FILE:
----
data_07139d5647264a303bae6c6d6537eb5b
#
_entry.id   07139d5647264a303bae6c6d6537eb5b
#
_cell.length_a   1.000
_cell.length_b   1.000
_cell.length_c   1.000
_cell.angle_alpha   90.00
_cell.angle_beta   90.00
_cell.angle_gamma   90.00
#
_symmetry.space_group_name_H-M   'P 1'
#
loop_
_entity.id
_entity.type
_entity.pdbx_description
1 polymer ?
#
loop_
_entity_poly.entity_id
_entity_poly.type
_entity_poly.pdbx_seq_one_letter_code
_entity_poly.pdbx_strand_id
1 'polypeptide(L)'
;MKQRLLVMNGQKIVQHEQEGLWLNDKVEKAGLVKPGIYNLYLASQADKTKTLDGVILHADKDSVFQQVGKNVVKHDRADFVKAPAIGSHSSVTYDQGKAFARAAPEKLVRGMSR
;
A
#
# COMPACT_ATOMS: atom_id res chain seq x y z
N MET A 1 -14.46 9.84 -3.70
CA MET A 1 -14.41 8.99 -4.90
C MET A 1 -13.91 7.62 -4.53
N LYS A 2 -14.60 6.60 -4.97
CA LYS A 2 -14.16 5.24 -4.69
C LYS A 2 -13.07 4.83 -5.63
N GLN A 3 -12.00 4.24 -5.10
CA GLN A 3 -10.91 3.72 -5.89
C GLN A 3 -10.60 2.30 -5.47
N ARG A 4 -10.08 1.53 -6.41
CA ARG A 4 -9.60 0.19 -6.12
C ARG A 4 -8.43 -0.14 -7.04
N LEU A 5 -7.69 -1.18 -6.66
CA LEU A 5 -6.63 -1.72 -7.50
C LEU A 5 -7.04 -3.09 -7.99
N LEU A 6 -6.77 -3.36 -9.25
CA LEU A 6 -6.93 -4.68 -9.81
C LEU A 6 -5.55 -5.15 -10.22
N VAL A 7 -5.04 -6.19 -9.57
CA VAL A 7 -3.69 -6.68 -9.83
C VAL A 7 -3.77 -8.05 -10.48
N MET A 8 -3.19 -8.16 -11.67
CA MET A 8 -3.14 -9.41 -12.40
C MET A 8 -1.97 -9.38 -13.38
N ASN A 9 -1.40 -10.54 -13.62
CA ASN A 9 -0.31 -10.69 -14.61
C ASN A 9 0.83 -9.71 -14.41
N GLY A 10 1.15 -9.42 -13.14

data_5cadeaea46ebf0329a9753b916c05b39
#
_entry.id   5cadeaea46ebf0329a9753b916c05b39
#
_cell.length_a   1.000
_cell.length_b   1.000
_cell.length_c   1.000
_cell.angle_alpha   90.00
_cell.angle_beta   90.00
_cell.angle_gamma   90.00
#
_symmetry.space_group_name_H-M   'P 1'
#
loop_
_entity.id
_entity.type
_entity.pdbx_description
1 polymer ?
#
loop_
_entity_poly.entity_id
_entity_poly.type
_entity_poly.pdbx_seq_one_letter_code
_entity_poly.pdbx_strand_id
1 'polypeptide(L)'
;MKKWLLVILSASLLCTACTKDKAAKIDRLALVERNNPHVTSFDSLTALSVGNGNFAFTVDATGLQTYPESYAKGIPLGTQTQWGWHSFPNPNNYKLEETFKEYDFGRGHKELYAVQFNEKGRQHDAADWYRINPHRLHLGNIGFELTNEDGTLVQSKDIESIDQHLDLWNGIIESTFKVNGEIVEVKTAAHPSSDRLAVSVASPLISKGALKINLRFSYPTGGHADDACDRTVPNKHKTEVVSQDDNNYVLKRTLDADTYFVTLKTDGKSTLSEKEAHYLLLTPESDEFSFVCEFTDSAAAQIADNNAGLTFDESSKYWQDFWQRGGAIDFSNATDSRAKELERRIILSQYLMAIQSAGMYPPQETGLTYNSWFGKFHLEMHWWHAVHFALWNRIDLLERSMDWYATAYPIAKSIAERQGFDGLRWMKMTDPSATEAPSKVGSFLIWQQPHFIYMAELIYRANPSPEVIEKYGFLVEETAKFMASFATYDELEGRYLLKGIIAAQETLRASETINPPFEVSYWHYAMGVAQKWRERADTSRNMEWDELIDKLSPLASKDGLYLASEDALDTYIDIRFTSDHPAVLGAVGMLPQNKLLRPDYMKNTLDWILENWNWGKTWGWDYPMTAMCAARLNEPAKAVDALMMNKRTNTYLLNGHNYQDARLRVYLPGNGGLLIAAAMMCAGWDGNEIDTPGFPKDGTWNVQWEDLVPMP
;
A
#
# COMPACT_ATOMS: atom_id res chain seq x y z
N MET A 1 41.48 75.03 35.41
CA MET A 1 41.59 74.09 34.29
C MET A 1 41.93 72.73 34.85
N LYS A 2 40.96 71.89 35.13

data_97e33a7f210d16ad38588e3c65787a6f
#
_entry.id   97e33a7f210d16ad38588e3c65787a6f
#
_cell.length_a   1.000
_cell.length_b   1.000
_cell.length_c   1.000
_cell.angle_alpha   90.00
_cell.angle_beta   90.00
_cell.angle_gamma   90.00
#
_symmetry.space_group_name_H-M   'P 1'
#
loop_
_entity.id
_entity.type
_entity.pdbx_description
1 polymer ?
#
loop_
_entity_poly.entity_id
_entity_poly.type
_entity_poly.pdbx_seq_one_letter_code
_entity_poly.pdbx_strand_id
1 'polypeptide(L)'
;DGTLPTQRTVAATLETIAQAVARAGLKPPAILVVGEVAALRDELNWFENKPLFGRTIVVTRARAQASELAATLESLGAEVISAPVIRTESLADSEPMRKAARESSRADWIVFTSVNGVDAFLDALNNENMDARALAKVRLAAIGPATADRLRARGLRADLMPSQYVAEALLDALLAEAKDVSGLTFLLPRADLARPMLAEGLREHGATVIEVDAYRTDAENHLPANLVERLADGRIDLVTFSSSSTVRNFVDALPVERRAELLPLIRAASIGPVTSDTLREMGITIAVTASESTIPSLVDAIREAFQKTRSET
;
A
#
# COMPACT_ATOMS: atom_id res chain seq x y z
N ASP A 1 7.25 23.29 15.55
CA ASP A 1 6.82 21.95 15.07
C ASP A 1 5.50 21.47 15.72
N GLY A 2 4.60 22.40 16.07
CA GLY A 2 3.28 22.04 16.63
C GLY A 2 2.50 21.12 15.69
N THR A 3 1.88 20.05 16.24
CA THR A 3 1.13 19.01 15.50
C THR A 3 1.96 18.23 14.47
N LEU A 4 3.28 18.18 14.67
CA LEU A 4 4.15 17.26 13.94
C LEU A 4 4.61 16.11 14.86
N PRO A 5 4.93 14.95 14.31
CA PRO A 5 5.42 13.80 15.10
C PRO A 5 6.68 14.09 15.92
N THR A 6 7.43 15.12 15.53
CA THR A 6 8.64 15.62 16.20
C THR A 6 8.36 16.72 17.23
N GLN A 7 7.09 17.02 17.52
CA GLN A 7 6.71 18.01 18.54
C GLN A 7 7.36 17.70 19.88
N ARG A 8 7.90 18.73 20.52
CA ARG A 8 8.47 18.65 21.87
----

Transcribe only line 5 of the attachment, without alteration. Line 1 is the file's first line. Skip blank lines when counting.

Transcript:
_cell.length_a   1.000